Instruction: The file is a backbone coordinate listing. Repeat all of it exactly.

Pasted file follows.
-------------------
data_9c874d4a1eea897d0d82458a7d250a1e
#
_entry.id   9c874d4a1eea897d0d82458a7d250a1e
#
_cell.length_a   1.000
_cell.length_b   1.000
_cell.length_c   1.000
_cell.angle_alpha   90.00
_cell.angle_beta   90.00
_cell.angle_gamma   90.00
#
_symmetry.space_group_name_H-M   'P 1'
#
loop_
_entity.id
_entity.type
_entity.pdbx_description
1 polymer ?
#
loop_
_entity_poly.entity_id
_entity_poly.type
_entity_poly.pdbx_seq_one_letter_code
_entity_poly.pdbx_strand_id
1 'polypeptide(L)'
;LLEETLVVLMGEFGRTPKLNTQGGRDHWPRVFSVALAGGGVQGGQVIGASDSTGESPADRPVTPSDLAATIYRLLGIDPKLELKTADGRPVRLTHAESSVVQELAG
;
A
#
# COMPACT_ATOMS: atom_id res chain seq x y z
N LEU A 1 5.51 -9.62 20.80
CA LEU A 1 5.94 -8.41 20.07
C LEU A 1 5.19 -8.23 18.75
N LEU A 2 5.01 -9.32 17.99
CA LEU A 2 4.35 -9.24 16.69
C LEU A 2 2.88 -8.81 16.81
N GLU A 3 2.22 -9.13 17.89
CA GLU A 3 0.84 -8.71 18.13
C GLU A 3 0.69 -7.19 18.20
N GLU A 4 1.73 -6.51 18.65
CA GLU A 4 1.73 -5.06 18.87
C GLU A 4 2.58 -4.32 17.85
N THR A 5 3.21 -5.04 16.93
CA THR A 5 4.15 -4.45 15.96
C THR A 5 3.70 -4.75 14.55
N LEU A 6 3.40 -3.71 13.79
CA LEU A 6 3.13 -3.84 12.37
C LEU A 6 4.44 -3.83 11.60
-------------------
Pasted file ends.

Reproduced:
data_9c874d4a1eea897d0d82458a7d250a1e
#
_entry.id   9c874d4a1eea897d0d82458a7d250a1e
#
_cell.length_a   1.000
_cell.length_b   1.000
_cell.length_c   1.000
_cell.angle_alpha   90.00
_cell.angle_beta   90.00
_cell.angle_gamma   90.00
#
_symmetry.space_group_name_H-M   'P 1'
#
loop_
_entity.id
_entity.type
_entity.pdbx_description
1 polymer ?
#
loop_
_entity_poly.entity_id
_entity_poly.type
_entity_poly.pdbx_seq_one_letter_code
_entity_poly.pdbx_strand_id
1 'polypeptide(L)'
;LLEETLVVLMGEFGRTPKLNTQGGRDHWPRVFSVALAGGGVQGGQVIGASDSTGESPADRPVTPSDLAATIYRLLGIDPKLELKTADGRPVRLTHAESSVVQELAG
;
A
#
# COMPACT_ATOMS: atom_id res chain seq x y z
N LEU A 1 5.51 -9.62 20.80
CA LEU A 1 5.94 -8.41 20.07
C LEU A 1 5.19 -8.23 18.75
N LEU A 2 5.01 -9.32 17.99
CA LEU A 2 4.35 -9.24 16.69
C LEU A 2 2.88 -8.81 16.81
N GLU A 3 2.22 -9.13 17.89
CA GLU A 3 0.84 -8.71 18.13
C GLU A 3 0.69 -7.19 18.20
N GLU A 4 1.73 -6.51 18.65
CA GLU A 4 1.73 -5.06 18.87
C GLU A 4 2.58 -4.32 17.85
N THR A 5 3.21 -5.04 16.93
CA THR A 5 4.15 -4.45 15.96
C THR A 5 3.70 -4.75 14.55
N LEU A 6 3.40 -3.71 13.79
CA LEU A 6 3.13 -3.84 12.37
C LEU A 6 4.44 -3.83 11.60